Ingeborg E. Iping Petterson and Freek Ariese
LaserLaB, VU University Amsterdam, De Boelelaan 1083, 1081 HV Amsterdam, The Netherlands
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Raman spectroscopy is an increasingly important analytical tool, enabling fast, non-invasive, identification based on molecular vibrations. However, in the case of opaque materials, it is not possible to focus on deeper layers and in conventional Raman spectroscopic measurements the spectra are dominated by signals from the surface. To overcome this, advanced Raman spectroscopy instruments are being developed that rely on the principle that surface Raman photons and Raman photons from deeper within a sample can be discriminated on the basis of their distribution in time or space as they travel through an opaque material and are diffusely scattered and delayed.
Spatially offset Raman spectroscopy (SORS)1 makes this discrimination spatially; one can improve the ratio of deeper-to-surface Raman photons reaching the detector by exciting the sample at a different location from where the Raman signal is collected. Alternatively, time-resolved Raman spectroscopy (TRRS) techniques rely on short laser pulses and gated detection to make the discrimination; deeper Raman photons arrive at the detector later and one can selectively collect these photons by delaying the opening of a short detector gate. The relatively short gate width used in TRRS also considerably reduces fluorescence. We found that TRRS measurements, using an intensified charge-coupled device (ICCD) detector to create a gate of 250 ps in the case of our setup, provides better selectivity over SORS in subsurface measurements on a mm–cm depth scale.2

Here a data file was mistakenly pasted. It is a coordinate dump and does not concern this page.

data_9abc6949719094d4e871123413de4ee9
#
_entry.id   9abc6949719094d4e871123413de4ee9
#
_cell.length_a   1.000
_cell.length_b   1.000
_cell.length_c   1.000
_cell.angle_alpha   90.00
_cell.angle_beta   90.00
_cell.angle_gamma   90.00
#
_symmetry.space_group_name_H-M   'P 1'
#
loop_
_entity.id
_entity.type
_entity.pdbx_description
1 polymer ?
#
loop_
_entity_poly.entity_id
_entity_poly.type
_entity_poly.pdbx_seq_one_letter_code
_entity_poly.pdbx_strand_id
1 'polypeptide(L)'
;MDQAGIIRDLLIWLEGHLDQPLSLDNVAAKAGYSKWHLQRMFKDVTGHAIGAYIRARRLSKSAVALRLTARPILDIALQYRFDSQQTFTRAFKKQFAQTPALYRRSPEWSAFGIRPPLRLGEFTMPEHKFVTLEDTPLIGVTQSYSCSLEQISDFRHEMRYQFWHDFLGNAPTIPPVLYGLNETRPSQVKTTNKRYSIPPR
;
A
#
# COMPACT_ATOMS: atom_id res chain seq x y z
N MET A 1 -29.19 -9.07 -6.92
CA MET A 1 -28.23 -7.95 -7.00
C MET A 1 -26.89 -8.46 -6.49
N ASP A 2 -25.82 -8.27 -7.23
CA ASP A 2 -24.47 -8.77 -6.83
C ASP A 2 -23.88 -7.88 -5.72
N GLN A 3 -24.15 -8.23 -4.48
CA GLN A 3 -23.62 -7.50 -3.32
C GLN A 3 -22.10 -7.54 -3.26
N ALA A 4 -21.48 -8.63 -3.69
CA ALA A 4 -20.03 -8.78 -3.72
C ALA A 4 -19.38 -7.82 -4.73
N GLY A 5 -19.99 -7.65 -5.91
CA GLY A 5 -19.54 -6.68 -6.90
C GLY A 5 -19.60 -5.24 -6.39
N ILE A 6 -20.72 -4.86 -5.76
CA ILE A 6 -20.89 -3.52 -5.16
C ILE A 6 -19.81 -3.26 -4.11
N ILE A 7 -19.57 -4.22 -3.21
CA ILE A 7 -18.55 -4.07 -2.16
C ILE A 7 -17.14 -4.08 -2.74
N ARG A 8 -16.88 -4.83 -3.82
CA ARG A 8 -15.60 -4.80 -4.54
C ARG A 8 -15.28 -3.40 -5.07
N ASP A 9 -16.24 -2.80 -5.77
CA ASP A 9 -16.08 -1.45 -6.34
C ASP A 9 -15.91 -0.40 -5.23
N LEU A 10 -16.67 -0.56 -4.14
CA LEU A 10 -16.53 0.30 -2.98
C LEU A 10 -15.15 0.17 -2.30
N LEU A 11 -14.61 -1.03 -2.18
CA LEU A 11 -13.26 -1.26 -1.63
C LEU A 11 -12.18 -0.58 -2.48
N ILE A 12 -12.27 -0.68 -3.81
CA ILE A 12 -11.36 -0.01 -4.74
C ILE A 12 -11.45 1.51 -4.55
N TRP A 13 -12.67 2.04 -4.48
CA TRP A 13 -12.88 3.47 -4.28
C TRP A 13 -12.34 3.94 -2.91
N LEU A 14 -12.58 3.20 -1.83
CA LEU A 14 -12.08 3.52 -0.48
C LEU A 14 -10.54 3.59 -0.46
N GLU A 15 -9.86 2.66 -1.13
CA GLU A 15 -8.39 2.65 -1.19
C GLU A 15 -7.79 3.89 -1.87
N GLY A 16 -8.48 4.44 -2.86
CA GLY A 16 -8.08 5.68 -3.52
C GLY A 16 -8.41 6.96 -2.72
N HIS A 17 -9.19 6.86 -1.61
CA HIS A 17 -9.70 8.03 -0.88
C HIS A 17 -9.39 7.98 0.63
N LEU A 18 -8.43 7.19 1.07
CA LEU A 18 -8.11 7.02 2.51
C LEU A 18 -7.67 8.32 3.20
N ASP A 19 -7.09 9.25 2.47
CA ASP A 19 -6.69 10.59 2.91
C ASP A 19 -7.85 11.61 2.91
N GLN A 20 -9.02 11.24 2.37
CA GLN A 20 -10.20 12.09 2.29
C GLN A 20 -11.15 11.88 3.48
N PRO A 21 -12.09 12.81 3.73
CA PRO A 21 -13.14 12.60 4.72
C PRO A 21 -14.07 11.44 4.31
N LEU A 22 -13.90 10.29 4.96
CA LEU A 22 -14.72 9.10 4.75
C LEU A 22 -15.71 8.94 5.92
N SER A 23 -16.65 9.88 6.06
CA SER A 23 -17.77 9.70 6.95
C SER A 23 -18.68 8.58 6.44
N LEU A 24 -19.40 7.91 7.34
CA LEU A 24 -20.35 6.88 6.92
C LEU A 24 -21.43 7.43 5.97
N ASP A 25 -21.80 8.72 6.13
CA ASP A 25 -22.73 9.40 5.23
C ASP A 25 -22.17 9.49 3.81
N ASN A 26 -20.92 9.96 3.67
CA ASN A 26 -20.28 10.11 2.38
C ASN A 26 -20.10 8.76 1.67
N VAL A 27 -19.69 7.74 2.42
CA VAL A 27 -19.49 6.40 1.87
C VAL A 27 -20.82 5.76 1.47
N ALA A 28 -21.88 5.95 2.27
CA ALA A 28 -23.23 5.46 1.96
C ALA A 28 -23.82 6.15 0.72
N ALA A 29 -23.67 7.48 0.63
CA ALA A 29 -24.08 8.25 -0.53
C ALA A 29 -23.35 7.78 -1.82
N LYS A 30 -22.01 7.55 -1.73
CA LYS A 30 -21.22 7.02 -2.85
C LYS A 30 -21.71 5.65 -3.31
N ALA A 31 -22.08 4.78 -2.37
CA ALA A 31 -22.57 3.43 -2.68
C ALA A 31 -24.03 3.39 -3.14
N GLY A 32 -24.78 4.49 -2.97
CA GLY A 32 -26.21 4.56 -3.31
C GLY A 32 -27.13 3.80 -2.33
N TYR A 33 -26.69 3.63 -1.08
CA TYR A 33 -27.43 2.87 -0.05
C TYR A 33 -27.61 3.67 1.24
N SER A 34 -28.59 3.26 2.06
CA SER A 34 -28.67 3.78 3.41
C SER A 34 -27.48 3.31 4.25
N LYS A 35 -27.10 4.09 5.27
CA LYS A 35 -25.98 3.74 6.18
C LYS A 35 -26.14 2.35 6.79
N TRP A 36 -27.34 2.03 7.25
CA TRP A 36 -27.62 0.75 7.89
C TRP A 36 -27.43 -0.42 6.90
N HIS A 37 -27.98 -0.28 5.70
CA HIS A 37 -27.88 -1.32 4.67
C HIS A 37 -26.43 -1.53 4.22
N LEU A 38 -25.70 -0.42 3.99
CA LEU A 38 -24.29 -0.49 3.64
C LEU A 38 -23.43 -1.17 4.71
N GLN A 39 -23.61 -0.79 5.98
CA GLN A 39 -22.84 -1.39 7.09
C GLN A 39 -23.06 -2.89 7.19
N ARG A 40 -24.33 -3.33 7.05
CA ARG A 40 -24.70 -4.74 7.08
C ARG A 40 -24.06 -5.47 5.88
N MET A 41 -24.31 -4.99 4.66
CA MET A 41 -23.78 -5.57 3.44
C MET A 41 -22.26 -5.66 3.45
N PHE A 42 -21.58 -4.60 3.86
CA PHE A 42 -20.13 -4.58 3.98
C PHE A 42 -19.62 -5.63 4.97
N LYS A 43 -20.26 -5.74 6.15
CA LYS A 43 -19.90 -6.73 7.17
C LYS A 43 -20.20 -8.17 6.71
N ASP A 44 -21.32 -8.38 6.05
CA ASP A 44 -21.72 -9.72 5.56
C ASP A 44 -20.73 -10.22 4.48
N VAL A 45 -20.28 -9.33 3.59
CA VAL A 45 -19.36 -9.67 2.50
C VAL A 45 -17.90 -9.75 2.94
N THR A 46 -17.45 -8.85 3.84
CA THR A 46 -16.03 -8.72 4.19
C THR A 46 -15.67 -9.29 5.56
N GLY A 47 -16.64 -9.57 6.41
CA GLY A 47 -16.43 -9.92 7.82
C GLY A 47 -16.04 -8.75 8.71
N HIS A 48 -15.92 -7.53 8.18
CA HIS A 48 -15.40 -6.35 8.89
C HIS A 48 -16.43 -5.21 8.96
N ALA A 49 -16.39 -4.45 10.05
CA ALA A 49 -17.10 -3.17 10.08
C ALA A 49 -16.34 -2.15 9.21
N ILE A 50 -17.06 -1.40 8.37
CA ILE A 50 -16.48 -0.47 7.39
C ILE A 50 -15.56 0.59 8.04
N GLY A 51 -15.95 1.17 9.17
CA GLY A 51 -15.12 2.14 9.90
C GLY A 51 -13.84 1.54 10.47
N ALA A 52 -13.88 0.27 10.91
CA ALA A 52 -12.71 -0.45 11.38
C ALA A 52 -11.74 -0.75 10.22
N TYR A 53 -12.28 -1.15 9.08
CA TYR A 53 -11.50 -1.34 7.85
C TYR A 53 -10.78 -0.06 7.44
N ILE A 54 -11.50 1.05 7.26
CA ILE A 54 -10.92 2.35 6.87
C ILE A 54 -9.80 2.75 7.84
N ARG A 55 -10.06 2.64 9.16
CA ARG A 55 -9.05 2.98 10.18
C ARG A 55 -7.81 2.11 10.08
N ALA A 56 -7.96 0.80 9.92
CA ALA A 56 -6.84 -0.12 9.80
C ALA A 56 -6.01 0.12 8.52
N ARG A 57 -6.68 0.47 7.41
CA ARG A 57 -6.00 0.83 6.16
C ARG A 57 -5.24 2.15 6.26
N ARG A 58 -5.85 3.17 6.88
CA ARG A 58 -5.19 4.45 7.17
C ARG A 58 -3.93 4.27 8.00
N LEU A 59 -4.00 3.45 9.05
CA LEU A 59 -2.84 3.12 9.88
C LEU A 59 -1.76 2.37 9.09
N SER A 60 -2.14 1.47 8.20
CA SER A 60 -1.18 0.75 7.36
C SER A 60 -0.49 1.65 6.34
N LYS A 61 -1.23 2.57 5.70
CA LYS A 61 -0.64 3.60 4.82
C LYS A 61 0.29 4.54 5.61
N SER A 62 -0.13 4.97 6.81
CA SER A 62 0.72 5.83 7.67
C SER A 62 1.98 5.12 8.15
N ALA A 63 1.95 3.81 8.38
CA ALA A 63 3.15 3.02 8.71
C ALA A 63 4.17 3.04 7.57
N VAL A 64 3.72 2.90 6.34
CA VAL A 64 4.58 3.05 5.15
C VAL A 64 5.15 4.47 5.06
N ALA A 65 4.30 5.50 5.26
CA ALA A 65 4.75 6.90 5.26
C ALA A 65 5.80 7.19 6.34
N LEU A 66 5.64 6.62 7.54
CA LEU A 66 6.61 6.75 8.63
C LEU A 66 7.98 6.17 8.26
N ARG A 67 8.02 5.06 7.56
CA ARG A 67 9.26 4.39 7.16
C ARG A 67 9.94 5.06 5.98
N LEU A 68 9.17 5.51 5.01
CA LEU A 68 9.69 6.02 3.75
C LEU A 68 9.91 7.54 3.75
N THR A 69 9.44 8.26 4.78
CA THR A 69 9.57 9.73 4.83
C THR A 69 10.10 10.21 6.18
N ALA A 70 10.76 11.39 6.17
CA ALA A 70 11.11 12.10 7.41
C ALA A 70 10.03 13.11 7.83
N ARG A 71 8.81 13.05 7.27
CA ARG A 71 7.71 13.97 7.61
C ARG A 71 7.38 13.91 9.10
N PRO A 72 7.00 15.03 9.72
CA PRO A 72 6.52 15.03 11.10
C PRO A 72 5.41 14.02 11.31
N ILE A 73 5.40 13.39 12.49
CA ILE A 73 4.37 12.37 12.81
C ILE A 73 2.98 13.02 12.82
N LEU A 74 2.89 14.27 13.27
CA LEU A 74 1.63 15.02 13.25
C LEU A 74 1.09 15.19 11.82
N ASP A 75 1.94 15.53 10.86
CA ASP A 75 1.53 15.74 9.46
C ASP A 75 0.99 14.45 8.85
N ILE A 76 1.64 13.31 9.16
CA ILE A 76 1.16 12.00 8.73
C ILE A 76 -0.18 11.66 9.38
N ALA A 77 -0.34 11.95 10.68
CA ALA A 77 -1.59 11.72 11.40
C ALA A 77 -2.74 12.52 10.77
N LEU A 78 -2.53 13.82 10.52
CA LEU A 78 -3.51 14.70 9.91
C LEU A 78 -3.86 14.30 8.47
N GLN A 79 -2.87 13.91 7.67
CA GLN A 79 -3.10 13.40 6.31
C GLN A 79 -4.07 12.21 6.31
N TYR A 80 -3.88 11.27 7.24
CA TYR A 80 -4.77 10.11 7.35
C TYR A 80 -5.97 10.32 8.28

The ability to obtain chemical information through opaque, diffusely-scattering layers shows particular promise for a number of fields, including forensics and security screening and holds great potential for biomedical applications. Using this technique, we have detected explosives through white plastic containers and performed measurements through an artificial skin material, as well as through porcine skin in vitro. Also, preliminary data indicate that this technique has potential for use as an analytical tool in monitoring catalytic reactions in situ within catalytic extrudates.
Our excitation source is a tuneable, pulsed Ti-Sapphire laser (Coherent Mira 900P, 3 ps pulses 76 MHz) pumped by a frequency doubled Nd:YVO4 laser (operated at 12 W, 532 nm; Coherent type Verdi-V18, Santa Clara, CA, USA), as seen in Figure 1. The pulse width of 3 ps is an important parameter; longer (ns) pulses would not result in sufficient temporal resolution, whereas shorter (fs) pulses would induce spectral broadening. The skin measurements were performed using 720 nm excitation, while the explosives and catalytic measurements were performed at 460 nm excitation after frequency doubling the Ti-Sapphire output.
Time-resolved measurements were carried out via an intensified CCD camera (LaVision Picostar, Göttingen, Germany) with a multichannel plate (MCP) operated at 750–850 V, (T = –11°C). The optimal gate width is typically 250 ps FWHM.
This setup can therefore be used for TRRS and SORS combined: TR-SORS. A spatial offset can be created by laterally moving the position of a small prism that directs the excitation beam onto the sample, while the collection optics remain static (see Figure 1). For non-gated SORS measurements, the CCD camera (CCD2, mounted on the same spectrograph; Andor Technology, Model DV 420-OE, Belfast, UK) can also be used.
Non-invasive explosives detection
Using the TRRS technique, we were able to detect the Raman signals of various components of explosives, including 2,4- and 2,6-dinitrotoluene (DNT), akardite II, diphenylamine and ethyl centralite, through common plastic packaging materials of different thicknesses.3 Figure 2 depicts spectra of a sample of 2,4-DNT placed behind a 5 mm thick layer of polyethylene (PE). A depth profile of this sample was obtained by performing a series of measurements in which the delay time was increased in steps of 50–100 ps. We were able to measure a clean spectrum of the first layer of material (plastic) at a delay time of 0 ps and a longer delay time (300 ps) provided a spectrum of mixed signals from the first and second layers, from which we could then subtract the scaled first layer spectrum. The result was a relatively clean spectrum of the second layer of material (Figure 2). The ability to cleanly distinguish first and second layers using this technique has advantages over SORS for the identification of unknowns.
In our on-going research into the application of this technique for biomedical diagnosis, we have performed a depth profile series of sample systems using artificial optical skin phantoms4 (OSPs) or porcine skin in vitro as first layer materials.